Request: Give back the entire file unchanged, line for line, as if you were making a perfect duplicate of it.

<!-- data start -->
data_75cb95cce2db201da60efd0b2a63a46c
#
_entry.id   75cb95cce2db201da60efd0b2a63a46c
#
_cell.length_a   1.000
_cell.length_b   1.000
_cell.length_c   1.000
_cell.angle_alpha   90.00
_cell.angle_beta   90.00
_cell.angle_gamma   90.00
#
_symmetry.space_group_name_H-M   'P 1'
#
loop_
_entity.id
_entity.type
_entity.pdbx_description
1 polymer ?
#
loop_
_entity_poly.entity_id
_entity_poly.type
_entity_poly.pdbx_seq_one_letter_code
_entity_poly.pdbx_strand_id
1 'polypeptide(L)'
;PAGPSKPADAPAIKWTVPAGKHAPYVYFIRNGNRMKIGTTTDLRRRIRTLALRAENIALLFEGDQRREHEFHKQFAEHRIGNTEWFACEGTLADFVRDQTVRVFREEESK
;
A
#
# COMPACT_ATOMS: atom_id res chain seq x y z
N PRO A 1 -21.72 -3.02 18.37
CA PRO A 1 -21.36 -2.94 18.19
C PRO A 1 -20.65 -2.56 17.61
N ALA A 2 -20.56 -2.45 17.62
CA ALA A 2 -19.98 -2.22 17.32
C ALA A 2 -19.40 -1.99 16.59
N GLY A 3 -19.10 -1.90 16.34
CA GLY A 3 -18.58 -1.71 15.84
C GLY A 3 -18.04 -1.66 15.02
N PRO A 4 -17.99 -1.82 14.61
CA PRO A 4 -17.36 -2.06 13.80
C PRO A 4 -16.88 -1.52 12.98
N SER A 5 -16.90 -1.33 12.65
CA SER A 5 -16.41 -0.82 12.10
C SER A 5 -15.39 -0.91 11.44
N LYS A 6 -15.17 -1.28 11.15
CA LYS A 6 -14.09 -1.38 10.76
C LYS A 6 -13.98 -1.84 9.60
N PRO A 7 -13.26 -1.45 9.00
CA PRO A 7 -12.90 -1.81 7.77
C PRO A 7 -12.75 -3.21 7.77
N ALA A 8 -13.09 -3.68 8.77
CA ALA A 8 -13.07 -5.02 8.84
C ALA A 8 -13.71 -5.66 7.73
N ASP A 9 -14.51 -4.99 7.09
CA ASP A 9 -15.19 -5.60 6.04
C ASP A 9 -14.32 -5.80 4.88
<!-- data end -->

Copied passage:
data_75cb95cce2db201da60efd0b2a63a46c
#
_entry.id   75cb95cce2db201da60efd0b2a63a46c
#
_cell.length_a   1.000
_cell.length_b   1.000
_cell.length_c   1.000
_cell.angle_alpha   90.00
_cell.angle_beta   90.00
_cell.angle_gamma   90.00
#
_symmetry.space_group_name_H-M   'P 1'
#
loop_
_entity.id
_entity.type
_entity.pdbx_description
1 polymer ?
#
loop_
_entity_poly.entity_id
_entity_poly.type
_entity_poly.pdbx_seq_one_letter_code
_entity_poly.pdbx_strand_id
1 'polypeptide(L)'
;PAGPSKPADAPAIKWTVPAGKHAPYVYFIRNGNRMKIGTTTDLRRRIRTLALRAENIALLFEGDQRREHEFHKQFAEHRIGNTEWFACEGTLADFVRDQTVRVFREEESK
;
A
#
# COMPACT_ATOMS: atom_id res chain seq x y z
N PRO A 1 -21.72 -3.02 18.37
CA PRO A 1 -21.36 -2.94 18.19
C PRO A 1 -20.65 -2.56 17.61
N ALA A 2 -20.56 -2.45 17.62
CA ALA A 2 -19.98 -2.22 17.32
C ALA A 2 -19.40 -1.99 16.59
N GLY A 3 -19.10 -1.90 16.34
CA GLY A 3 -18.58 -1.71 15.84
C GLY A 3 -18.04 -1.66 15.02
N PRO A 4 -17.99 -1.82 14.61
CA PRO A 4 -17.36 -2.06 13.80
C PRO A 4 -16.88 -1.52 12.98
N SER A 5 -16.90 -1.33 12.65
CA SER A 5 -16.41 -0.82 12.10
C SER A 5 -15.39 -0.91 11.44
N LYS A 6 -15.17 -1.28 11.15
CA LYS A 6 -14.09 -1.38 10.76
C LYS A 6 -13.98 -1.84 9.60
N PRO A 7 -13.26 -1.45 9.00
CA PRO A 7 -12.90 -1.81 7.77
C PRO A 7 -12.75 -3.21 7.77
N ALA A 8 -13.09 -3.68 8.77
CA ALA A 8 -13.07 -5.02 8.84
C ALA A 8 -13.71 -5.66 7.73
N ASP A 9 -14.51 -4.99 7.09
CA ASP A 9 -15.19 -5.60 6.04
C ASP A 9 -14.32 -5.80 4.88